That took me all the way through March, between reading and replying to people. Just over 50 of the 175 are in the judging phase. They went past me because either they’re great, or I was on the fence on it. Like horror and hard sci-fi ain’t my thing, but as long as the author didn’t mess up the formatting, the spelling and word choices were good, and the story kept my attention without me scrolling through, then it moved onto judging. Some of them brought a different dimension to magic that made me stop and think.
Basically, I loved being a gatekeeper (ahem, “curator”). I’d do it again in a second.
Meanwhile, what else is going on, you might wonder? Have I written anything? Not in the last two months. I attended a webinar that was “write to market” and found out that the hottest sellers are in the Romance category. Romance-anything. So I was thinking of pulling Max out of retirement and do another Brothers of the Zodiac series–this time, much longer, taking place during world history instead of American history, and explore the world a little more. Bring in the Sumerian gods? Explain what it means to be immortal in Ishtar’s service? Explore the sign itself a little more. What really happens to the immortal if he falls in love with someone?
For a fleeting fifteen seconds, I thought of a typical heterosexual romance. Then I decided I can’t do that. I know the heroines are supposed to be kickass these days, but I still like the difficulties (challenges – drink!) that M/M romance has with it.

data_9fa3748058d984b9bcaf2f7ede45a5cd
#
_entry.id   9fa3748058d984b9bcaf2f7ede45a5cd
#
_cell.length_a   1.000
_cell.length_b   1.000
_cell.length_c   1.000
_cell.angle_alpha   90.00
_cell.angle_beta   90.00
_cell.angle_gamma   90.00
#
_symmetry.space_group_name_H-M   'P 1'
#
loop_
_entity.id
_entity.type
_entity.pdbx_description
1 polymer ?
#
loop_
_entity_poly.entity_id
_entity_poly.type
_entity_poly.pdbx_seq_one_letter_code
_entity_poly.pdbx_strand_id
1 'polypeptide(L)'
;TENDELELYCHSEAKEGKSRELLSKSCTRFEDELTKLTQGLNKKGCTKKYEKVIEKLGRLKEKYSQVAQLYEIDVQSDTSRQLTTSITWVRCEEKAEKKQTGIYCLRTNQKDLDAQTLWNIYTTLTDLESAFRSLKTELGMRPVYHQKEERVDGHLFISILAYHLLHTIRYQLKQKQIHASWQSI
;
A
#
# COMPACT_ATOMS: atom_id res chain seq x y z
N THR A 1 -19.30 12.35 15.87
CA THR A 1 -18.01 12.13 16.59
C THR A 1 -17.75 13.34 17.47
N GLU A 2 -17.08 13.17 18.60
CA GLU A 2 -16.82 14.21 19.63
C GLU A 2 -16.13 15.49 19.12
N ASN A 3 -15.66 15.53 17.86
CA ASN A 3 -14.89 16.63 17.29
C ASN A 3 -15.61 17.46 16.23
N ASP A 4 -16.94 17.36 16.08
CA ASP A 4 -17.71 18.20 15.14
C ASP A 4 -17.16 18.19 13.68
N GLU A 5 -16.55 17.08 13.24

Brothers of the Zodiac, the Next Generation. I’m starting with Aries. I’m giving myself until June 1 to get it done.
Read Harder 2022 Challenge (part 1)
- read a biography of an author you adore:
Read a history about a period you know little about:
Read an entire poetry collection
Top Ten 2021
10. “Reduction in Force” – Steve Soult (fiction, short story) You think you got it bad…
9. The Sorcerer’s Secrets – Jason Miller. (non-fiction, magic) Although he’s a little full of himself (what real practicing magician isn’t?), this is a really good introduction to magic without fear.
8. Three-Story Method – J. Thorn. (non-fiction, writing) I read a lot of books on writing. I liked this book so much that I bought the corresponding workbook which was worthless. And I liked this book so much that if you ask me now what was so great about it…I don’t know.
7. Being Indie – Eeva Lancaster (non-fiction, writing) Marketing as an indie. Useful tricks and tips.
6 “Best Served Cold” – Bob Schnoover. (fiction, short story) It’s so unfortunate that we lost this author last year. I would have loved to read what he planned to do in our Truck Stop series, and wish I could read the other stories that Analog rejected.
5. The Viking Spirit – Daniel McCoy (non-fiction, Norse magic) The warriors of the north. My kid got me interested in Loki – Marvel’s Loki. Who I think is cool, but not someone I want dating my kid. Reading this reinforced that idea.
4. The Conflict Thesaurus – Angela Ackerman, Becca Puglisi. (non-fiction, writing). I have to pick this up in paperback. It’s wasted on Kindle.
3. High Magick – Damien Echols. (non-fiction, ceremonial magic) The first book that got me on the Qaballic Kick. I didn’t need to read the other books on ceremonial magic – this one was fine.
2. Mastering Your Mystery – Cheryl Bradshaw. (non-fiction, writing) Excellent, excellent book on writing mysteries, even if they are formulaic. She goes from planning to writing to publishing to marketing.
- Seeker – Morgan Chalut (fiction, fantasy). Well-written, easy to read, plotted well, twists, realistic, and excellent world-building.